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Anomalocaris



Mickey kindly forwarded Chris Nedin's assessment of Anomalocaris's swimming 
ability.

Adam Heman had asked:
>>I was wondering if anyone has any thoughts on how fast anomolocaris was
>>able to swim.
>>I know this is a dinosaur list server, but does anyone have any Cambrian
>>background?
[snip]
>However, both of these methods are not much use when dealing with
>_Anomalocaris_ which didn't leave footmarks or have legs, not is it similar
>to any organism alive today.

Hang on...  I remember vividly the 1996 Royal Institution Christmas 
lectures.  These are traditionally given by a scientist and popular science 
writer to an audience of children (plus those few people who want to watch 
something good on television).  If I may digress a little, Richard Dawkins 
was extremely good a few years back, better than his university lectures 
which are themselves of a high standard.  But he was unrecognisable under 
the makeup.

In 1996 the lecturer was a geologist whose name I can't recall.  But while 
talking about the Burgess Shale (he was naturally not very specific about 
the etymology of Hallucigenia) he displayed a life size model of the 
Anomalocaris we all knew and loved.  This was interesting, but the really 
exciting bit was when he added the legs.  These had apparently been 
recently discovered, and IIRC were uniramous and rather diplopod-like.  
(Millipede-like, for vert types.)

If the lecturer was not mistaken, this removes Anomalocaris from the 
shrinking list of Burgess weirdos in no modern phylum, and adds it to the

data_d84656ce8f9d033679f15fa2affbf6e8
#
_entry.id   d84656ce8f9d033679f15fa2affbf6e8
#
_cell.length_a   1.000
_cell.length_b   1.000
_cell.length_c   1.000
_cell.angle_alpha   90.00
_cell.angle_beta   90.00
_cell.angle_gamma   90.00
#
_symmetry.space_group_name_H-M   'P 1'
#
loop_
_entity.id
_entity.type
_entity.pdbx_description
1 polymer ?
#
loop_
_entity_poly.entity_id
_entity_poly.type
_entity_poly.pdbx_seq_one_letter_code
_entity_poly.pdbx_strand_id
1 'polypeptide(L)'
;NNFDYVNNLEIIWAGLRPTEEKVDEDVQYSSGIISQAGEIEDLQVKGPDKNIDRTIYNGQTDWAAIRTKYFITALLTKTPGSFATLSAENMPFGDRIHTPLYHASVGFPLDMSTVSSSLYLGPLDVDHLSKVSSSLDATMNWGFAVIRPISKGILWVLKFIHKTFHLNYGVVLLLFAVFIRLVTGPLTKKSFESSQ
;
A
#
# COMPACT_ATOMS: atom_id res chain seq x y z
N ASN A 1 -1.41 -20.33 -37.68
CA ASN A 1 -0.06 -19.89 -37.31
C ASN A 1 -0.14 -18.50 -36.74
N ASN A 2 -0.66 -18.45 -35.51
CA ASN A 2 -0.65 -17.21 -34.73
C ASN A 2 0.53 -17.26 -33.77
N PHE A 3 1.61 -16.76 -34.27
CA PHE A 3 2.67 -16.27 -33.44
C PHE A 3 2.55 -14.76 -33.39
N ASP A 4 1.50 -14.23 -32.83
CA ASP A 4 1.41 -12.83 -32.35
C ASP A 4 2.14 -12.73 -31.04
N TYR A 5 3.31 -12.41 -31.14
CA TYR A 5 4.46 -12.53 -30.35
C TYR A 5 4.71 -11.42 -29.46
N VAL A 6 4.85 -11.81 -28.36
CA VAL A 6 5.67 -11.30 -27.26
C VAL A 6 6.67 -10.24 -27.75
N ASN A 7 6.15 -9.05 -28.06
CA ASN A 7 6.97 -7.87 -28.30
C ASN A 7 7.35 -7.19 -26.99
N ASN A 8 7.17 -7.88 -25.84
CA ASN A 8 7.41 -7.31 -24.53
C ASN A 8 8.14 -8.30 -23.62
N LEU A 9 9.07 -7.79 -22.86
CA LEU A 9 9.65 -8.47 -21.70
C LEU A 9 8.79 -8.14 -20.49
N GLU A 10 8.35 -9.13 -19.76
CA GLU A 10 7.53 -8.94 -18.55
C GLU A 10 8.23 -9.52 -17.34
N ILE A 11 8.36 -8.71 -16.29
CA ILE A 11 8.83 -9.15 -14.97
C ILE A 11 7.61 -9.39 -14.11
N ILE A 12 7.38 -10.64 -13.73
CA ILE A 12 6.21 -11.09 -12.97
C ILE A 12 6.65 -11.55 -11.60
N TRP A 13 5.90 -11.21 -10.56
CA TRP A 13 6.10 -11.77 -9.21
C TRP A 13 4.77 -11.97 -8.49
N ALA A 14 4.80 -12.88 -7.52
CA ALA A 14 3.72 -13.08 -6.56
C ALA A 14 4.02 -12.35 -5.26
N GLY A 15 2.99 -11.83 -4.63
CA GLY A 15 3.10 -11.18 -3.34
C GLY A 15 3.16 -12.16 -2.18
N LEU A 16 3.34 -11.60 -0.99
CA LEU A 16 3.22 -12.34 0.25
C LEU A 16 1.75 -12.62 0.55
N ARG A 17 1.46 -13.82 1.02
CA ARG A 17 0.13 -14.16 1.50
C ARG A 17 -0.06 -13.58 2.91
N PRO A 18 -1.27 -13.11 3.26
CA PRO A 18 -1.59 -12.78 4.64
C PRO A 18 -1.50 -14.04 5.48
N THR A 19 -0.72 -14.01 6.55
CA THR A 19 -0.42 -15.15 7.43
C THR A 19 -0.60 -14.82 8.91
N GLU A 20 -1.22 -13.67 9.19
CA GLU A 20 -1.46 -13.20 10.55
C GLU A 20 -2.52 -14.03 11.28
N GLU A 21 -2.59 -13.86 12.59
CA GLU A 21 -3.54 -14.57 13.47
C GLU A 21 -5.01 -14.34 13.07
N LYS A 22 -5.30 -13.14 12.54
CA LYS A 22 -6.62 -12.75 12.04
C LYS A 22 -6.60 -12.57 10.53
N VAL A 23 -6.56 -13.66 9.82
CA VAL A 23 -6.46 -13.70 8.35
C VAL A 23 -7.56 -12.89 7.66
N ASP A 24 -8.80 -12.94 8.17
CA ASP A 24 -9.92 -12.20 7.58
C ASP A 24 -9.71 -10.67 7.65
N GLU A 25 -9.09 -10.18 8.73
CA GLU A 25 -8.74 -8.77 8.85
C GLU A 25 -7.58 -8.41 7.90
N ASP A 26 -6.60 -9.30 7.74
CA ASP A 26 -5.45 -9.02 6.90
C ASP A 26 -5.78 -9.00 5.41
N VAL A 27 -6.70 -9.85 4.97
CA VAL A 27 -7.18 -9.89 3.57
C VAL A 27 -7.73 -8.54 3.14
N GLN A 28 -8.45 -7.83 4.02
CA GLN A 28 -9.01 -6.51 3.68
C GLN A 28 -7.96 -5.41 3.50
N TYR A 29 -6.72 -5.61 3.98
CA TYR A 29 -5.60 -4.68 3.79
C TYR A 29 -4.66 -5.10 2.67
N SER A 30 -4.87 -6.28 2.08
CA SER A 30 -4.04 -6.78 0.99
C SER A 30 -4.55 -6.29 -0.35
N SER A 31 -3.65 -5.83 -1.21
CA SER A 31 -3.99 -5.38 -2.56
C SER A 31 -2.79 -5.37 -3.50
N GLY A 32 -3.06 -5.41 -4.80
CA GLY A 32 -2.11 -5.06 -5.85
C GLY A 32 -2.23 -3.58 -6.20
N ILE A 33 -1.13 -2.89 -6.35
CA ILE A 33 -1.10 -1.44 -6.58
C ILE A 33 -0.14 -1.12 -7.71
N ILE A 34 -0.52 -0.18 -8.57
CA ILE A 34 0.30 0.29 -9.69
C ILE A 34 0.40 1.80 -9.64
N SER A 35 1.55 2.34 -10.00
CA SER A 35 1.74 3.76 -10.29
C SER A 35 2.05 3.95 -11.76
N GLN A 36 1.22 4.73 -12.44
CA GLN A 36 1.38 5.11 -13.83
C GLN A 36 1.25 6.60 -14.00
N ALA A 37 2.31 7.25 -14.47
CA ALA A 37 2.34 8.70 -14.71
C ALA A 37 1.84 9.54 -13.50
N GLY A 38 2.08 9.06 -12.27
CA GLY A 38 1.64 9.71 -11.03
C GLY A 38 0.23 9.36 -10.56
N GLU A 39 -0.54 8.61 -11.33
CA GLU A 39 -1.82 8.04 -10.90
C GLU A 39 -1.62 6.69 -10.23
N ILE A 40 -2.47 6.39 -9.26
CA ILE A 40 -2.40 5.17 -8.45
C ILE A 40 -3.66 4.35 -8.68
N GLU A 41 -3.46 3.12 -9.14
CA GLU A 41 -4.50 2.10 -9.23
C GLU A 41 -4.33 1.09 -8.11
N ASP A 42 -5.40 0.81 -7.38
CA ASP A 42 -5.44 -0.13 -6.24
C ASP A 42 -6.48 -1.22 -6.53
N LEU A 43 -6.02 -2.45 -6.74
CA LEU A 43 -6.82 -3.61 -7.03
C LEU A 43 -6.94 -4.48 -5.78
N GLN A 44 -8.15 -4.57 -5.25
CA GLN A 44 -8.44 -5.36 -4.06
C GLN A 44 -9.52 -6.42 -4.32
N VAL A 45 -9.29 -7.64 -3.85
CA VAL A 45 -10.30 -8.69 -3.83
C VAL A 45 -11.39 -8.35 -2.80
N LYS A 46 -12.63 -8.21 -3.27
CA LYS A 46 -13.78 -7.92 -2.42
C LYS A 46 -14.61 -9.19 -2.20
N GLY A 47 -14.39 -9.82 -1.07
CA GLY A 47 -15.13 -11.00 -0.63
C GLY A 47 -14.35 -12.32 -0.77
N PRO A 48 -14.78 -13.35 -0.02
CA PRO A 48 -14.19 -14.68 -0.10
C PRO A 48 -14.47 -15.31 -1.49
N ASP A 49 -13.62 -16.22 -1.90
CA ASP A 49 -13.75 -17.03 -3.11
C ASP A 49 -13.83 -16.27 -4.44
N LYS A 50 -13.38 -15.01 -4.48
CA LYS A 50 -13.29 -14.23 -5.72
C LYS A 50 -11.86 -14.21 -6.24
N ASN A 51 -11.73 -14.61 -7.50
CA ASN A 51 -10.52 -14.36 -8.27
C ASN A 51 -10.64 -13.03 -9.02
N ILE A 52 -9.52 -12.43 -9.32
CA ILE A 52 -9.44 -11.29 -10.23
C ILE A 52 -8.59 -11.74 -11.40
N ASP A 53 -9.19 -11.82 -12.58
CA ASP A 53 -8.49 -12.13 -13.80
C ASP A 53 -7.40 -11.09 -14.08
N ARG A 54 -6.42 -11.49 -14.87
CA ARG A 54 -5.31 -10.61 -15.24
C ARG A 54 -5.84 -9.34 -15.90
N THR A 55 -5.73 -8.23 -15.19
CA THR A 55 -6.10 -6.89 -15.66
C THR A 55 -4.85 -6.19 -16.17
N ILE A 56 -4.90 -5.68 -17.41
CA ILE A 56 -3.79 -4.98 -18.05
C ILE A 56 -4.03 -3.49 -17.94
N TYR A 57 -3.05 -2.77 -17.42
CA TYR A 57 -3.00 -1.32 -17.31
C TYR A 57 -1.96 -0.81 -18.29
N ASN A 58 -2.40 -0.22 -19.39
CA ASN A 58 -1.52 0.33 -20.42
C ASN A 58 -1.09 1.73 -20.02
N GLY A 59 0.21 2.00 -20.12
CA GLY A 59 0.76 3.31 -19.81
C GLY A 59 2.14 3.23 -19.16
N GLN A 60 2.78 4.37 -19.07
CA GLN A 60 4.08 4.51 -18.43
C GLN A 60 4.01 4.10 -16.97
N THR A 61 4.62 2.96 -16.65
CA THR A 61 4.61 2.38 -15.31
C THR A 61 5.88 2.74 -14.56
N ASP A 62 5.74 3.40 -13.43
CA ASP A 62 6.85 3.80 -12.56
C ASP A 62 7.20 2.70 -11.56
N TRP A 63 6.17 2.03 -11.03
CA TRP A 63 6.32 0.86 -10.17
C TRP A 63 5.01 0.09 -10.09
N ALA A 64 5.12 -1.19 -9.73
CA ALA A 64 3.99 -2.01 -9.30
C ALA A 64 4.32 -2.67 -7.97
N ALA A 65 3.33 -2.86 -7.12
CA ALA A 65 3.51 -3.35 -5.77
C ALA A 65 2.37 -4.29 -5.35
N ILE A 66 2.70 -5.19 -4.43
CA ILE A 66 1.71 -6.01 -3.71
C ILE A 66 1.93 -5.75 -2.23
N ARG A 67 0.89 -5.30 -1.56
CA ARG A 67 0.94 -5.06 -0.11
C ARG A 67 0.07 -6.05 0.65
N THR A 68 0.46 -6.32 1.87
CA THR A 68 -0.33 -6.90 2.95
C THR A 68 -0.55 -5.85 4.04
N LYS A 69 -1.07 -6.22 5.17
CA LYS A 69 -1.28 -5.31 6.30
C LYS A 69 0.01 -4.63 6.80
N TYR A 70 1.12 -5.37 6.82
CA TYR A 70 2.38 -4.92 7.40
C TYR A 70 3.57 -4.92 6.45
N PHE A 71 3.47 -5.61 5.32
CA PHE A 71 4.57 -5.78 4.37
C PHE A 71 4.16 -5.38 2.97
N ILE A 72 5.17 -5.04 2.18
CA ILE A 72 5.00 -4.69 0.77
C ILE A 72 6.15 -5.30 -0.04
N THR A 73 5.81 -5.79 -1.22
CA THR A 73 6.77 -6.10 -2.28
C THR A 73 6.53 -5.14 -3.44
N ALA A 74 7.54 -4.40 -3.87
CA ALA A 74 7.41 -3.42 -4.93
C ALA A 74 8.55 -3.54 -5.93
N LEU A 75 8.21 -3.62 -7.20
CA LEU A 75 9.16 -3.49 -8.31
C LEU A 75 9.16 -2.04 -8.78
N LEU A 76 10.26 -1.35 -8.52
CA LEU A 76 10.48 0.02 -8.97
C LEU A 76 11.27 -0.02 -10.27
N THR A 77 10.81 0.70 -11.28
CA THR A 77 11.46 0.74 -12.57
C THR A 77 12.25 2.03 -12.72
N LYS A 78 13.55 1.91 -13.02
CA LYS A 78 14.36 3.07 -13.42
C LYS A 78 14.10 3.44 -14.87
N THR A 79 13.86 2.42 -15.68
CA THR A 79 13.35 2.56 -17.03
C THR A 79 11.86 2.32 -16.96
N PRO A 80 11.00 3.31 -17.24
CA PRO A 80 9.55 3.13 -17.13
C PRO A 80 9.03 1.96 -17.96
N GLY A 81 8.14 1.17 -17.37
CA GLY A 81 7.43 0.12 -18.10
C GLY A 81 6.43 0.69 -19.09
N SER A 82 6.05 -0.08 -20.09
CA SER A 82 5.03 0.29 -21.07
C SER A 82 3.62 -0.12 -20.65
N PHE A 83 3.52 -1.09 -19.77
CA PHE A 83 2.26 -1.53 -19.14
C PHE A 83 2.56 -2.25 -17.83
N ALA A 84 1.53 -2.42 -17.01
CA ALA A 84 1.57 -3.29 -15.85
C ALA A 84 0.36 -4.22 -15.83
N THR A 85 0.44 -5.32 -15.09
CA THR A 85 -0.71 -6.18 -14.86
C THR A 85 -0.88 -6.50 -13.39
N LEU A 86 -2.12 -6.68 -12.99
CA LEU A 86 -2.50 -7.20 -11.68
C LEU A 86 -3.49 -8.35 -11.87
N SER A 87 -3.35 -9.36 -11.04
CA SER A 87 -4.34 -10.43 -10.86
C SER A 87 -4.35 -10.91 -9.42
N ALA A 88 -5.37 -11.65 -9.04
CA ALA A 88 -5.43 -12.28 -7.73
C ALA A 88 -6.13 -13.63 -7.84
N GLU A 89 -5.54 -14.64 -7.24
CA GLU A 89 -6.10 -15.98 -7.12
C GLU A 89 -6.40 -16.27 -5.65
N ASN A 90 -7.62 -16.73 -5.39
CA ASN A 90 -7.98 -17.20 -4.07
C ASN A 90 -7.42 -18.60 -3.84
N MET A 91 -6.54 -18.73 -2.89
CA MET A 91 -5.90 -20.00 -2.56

growing list of Burgess weirdos in the Arthropoda (which, incidentally, I 
am sure is monophyletic).

I think you're in a better position than me to check this out, Chris.  My 
library is inappropriate and I'm not on any other palaeo lists.

>So we can say that _Anomalocaris_ was probably faster than trilobites (=
>modern crabs) - at least over short distances - but slower than modern
>squid, who use jet propulsion and are thus considered to be cheating
>anyway. :-)

The best modern analogue would be a cuttlefish, which can hover or swim in 
either direction by undulating its lateral fins, and feeds on benthic 
arthropods, seizing them with its grasping arms and crushing them with its 
jaws.  Anomalocaris probably had no flotation organ, however.

Anyone know how fast a cuttlefish can swim without jetting?

And as for trilobites, IMO lobsters would be more appropriate.  Crabs 
scuttle sideways, taking long strides without tripping over their long 
legs.  Trilobites weren't built for that.

                                May all your shrimps be strange ones,

                                                                        Bill